SKULL APPRECIATION DAY (week)!! Day 6- Skull pathologies

June 9, 2012

For the penultimate day of our Skull Appreciation Day (week) we are going to have a chat about skulls that are out of the ordinary.  This topic was suggested by Dr. Bones DLC on twitter and it is another suggestion with which we wholeheartedly agree!  We have also been involved in the research of pathological skulls and we can say with confidence that it is the coolest job around!

Obviously we can’t talk about all the things that can go wrong in a skull, so we figured the best way to represent these cool skulls was to find some pics of some interesting pathologies.

Now before we go any further with this guy, we need to say that we couldn’t for the life of us find the original source of this pic- it did the reddit rounds a while ago so is on a few blogs, but if you know of the original owner please let us know!  As the label suggests, it is an example of an osteosarcoma– basically a bone cancer.  As you probably guessed, the affected region is the ‘fluffy’ looking bone around the orbit (eye hole).  It is estimated that 8% of osteosarcomas are located in the skull.

This pic is from Speltz et al, 2004 and depicts just a couple of the many different head shapes that can result from craniosynostosis– the premature fusion of the cranial sutures.  Basically, the this means that the sutures, which are the places where the skull grows, grow over with bone.  This causes the skull to become malformed as it is stretched in an abnormal direction to accommodate the rapidly growing brain.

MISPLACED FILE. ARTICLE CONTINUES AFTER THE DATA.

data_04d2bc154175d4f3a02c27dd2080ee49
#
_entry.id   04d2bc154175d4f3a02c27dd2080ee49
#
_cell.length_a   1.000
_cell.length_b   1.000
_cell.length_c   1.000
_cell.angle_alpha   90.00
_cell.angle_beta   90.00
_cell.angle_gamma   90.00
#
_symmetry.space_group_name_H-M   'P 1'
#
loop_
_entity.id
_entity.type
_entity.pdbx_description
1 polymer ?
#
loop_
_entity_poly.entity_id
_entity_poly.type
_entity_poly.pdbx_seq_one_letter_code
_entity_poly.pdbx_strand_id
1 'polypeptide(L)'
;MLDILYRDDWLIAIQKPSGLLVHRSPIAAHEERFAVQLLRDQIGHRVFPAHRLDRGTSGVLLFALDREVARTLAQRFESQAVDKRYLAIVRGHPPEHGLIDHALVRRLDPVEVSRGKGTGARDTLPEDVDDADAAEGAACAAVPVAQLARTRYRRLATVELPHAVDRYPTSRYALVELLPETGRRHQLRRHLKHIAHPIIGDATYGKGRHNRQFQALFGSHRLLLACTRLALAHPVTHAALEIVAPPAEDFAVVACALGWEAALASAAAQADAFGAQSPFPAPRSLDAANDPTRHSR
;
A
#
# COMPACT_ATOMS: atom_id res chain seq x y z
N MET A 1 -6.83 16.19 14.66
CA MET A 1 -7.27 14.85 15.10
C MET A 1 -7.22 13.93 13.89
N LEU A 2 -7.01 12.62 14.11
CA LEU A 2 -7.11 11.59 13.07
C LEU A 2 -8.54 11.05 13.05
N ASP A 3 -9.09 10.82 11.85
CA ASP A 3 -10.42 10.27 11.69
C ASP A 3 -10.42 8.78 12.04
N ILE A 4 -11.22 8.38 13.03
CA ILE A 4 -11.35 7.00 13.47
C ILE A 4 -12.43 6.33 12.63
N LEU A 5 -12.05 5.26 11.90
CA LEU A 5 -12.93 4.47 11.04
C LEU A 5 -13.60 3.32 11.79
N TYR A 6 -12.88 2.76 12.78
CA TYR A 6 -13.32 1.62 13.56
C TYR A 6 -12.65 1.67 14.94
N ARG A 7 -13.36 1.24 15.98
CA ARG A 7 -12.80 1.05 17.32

This pic shows an unfortunate skull with a rather serious case of hydrocephaly.  Hydrocephalus is caused by a build up of cerebrospinal fluid in the skull with the increased volume in the head causing the bones of the skull to become enlarged.

If you have a favourite (probably wrong word for it…) disordered or malformed skull, send us a pic!


  1. Damn! !

  2. the first skull is gorgeous. pretty and weird. wow.

    • It is amazing how beautiful cancer can be! It looks like you could reach out and pat it and it would be soft… although that might end up like the time we saw a cactus that looked soft….. not a good idea!

  3. The sarcoma example might be from the collection at the Panum Institute, University of Copenhagen.

    • I might have to travel to Copenhagen and have a look in person then! Thanks!

  4. I just found this post by chance. And I can tell you that this specimen is indeed in Copenhagen. It’s part of our collection at the Medical Museion 🙂

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